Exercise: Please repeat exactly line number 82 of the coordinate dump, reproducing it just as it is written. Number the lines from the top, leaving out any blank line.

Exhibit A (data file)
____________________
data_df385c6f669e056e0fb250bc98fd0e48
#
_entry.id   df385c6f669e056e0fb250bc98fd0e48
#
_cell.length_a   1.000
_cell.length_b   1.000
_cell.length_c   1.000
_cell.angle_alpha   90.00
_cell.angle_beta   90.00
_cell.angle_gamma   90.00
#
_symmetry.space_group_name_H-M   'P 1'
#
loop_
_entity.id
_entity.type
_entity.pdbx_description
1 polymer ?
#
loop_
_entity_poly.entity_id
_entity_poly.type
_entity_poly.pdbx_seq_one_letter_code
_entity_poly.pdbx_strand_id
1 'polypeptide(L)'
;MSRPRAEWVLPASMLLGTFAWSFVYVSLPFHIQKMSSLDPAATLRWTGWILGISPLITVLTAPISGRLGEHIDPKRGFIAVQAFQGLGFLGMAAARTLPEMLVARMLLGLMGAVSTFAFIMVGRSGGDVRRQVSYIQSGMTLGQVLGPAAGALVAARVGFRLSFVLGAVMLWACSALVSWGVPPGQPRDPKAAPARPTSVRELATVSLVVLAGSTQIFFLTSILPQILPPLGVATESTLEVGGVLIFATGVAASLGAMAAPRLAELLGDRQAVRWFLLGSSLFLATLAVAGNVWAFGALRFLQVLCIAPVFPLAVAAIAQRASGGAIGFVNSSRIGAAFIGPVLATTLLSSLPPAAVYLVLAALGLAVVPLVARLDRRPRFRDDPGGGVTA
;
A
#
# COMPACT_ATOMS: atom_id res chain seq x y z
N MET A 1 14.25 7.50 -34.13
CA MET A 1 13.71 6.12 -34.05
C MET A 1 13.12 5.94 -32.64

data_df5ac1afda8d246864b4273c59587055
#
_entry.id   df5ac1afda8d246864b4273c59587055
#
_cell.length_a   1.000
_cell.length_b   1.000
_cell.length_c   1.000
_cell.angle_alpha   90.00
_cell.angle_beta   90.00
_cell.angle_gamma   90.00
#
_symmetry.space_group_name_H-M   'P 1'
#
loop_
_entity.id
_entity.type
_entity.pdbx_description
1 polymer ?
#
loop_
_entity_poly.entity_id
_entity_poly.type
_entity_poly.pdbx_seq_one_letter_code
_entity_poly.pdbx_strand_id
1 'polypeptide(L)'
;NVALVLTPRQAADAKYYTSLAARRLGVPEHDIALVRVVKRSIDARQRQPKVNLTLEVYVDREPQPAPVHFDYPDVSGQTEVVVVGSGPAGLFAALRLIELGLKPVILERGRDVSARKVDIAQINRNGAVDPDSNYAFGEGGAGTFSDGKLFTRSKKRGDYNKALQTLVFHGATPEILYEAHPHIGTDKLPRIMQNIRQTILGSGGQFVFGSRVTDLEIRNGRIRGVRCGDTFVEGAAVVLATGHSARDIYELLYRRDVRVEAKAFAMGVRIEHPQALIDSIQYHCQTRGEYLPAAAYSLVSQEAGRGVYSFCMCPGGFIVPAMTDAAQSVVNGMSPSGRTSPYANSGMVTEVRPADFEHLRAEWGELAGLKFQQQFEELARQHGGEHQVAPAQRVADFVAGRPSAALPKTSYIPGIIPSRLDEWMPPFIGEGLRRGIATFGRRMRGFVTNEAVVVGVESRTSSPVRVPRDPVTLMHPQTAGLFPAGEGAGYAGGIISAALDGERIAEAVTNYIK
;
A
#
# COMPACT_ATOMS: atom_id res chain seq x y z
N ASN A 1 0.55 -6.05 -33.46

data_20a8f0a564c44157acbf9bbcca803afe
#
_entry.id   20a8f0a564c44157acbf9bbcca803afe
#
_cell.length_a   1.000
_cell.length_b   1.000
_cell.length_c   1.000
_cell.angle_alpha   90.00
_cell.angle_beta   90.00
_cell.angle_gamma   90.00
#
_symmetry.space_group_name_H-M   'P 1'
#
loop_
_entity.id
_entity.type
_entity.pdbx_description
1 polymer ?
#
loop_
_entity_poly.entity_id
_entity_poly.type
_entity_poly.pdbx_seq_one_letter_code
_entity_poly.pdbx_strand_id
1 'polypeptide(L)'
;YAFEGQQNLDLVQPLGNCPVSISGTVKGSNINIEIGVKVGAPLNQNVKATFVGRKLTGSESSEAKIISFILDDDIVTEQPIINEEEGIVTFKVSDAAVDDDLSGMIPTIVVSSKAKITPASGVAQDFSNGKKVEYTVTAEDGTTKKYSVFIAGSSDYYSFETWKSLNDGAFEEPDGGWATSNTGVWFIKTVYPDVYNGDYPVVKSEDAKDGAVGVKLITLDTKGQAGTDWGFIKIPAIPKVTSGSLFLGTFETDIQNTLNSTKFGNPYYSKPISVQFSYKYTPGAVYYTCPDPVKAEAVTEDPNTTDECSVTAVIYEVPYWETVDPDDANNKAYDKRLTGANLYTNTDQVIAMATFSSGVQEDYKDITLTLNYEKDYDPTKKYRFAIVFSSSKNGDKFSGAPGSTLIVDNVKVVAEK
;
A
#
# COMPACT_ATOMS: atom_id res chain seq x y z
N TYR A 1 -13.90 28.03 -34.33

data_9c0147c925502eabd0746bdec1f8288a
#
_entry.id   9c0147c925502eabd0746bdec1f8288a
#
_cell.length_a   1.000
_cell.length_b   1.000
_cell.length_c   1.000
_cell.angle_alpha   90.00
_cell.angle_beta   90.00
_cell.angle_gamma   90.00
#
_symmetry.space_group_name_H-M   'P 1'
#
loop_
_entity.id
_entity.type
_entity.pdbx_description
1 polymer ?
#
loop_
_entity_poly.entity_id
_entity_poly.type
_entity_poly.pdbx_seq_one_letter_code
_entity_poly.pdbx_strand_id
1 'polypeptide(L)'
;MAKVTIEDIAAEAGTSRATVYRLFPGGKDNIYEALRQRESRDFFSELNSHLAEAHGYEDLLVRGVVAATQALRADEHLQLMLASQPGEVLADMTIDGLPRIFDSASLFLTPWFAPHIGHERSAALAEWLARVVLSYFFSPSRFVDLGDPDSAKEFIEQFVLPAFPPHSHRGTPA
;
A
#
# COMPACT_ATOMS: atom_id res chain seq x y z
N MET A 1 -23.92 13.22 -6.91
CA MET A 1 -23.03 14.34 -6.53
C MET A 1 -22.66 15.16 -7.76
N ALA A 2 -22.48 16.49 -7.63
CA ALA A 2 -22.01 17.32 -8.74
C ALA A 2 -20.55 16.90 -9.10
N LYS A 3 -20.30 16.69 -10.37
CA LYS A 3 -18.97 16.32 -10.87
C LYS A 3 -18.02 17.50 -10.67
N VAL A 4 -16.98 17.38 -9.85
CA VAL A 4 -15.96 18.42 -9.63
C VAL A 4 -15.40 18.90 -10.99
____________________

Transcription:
1 polymer ?